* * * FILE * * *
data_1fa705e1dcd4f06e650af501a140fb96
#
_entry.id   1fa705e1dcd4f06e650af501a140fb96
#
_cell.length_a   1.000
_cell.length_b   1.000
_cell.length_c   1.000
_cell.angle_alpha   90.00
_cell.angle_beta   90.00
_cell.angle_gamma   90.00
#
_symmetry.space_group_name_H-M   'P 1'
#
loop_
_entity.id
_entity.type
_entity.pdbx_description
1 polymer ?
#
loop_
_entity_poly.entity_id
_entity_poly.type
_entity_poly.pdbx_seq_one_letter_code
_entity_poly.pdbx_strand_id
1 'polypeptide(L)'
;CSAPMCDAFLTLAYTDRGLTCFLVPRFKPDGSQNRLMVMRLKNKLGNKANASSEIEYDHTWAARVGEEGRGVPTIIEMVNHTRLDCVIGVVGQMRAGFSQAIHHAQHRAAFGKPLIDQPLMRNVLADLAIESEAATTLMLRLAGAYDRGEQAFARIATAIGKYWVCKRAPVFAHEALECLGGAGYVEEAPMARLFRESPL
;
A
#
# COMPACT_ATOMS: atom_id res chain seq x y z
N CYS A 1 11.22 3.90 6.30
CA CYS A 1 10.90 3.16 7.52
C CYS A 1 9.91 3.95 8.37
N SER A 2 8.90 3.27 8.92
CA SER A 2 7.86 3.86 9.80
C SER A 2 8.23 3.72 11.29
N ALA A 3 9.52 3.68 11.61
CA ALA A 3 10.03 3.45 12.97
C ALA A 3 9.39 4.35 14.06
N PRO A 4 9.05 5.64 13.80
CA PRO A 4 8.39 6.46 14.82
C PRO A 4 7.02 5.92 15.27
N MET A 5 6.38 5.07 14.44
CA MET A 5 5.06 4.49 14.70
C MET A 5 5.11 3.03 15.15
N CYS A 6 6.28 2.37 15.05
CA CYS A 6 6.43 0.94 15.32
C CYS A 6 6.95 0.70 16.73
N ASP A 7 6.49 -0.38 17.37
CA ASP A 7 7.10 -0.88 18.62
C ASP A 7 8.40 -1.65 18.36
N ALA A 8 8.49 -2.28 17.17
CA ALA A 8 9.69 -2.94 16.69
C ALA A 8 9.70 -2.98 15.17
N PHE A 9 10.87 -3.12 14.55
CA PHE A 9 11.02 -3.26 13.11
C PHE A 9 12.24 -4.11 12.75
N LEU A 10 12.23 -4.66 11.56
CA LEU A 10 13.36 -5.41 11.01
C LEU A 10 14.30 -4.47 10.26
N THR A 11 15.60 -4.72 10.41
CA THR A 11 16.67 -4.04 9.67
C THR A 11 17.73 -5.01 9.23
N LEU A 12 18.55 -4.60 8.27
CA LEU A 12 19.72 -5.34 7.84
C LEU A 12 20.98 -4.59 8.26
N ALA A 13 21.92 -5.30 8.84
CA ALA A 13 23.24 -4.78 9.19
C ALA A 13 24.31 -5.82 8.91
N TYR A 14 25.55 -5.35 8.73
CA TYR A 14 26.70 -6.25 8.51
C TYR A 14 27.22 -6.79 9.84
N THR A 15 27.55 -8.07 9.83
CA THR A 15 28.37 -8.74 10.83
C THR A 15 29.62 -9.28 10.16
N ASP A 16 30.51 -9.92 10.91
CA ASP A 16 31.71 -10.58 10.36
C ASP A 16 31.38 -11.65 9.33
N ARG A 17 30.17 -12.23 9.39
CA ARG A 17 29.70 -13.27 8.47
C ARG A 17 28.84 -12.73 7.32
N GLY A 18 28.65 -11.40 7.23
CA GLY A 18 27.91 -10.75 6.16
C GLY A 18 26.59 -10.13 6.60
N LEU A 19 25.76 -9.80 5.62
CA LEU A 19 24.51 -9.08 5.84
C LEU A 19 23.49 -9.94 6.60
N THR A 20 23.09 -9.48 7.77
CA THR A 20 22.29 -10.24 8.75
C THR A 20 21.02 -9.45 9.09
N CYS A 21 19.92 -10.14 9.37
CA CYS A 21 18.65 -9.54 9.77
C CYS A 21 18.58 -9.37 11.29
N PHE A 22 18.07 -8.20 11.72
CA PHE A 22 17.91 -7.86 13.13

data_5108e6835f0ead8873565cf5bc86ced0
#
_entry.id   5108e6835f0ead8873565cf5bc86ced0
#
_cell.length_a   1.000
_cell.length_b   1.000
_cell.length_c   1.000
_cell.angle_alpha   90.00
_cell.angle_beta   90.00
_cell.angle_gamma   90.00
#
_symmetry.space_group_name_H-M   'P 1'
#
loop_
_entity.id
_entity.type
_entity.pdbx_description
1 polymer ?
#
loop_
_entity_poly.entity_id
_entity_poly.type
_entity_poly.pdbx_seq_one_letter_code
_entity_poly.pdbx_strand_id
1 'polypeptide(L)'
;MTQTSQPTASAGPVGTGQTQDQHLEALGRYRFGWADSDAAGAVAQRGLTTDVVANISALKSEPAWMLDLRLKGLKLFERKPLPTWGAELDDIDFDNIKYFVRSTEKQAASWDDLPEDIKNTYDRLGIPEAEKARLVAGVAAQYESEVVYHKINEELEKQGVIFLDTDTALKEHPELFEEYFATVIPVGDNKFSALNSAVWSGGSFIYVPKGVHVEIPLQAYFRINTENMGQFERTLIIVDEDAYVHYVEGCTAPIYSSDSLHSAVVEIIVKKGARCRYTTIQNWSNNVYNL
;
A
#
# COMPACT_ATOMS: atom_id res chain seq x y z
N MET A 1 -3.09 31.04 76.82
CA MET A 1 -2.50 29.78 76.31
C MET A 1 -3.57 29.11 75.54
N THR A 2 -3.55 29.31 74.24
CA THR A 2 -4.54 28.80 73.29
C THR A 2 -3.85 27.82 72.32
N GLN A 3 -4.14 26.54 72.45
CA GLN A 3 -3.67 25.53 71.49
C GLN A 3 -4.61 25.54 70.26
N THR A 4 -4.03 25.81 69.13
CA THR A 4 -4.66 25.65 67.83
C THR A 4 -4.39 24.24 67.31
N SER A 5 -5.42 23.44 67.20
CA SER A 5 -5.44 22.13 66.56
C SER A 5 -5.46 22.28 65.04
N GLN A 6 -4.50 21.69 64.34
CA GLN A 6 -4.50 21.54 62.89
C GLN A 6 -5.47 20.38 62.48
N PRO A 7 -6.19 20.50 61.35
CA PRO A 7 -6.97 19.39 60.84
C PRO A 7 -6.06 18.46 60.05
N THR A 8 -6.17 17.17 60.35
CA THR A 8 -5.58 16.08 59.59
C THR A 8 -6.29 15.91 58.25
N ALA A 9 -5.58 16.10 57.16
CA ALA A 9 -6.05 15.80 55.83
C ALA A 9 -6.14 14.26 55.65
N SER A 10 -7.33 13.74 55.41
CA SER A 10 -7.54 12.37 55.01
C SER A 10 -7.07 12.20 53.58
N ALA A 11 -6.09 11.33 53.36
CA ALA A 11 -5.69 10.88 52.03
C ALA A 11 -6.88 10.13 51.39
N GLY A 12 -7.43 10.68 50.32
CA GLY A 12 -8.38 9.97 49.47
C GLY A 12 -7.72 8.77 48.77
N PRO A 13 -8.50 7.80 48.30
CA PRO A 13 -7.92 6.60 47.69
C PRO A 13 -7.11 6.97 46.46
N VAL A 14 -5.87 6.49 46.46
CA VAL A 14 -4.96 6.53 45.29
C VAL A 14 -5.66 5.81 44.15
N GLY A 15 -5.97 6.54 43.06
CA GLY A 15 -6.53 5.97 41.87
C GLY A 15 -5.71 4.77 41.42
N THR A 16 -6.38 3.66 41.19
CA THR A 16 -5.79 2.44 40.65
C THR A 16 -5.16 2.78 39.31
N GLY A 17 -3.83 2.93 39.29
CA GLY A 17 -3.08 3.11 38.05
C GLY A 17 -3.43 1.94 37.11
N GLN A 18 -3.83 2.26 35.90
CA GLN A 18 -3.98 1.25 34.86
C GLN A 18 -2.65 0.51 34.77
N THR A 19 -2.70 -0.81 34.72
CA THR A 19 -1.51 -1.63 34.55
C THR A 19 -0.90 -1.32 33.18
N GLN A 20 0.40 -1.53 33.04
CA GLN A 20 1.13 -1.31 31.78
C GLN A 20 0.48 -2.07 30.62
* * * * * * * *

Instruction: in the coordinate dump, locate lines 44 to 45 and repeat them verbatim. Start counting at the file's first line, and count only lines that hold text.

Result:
CA MET A 5 5.06 4.49 14.70
C MET A 5 5.11 3.03 15.15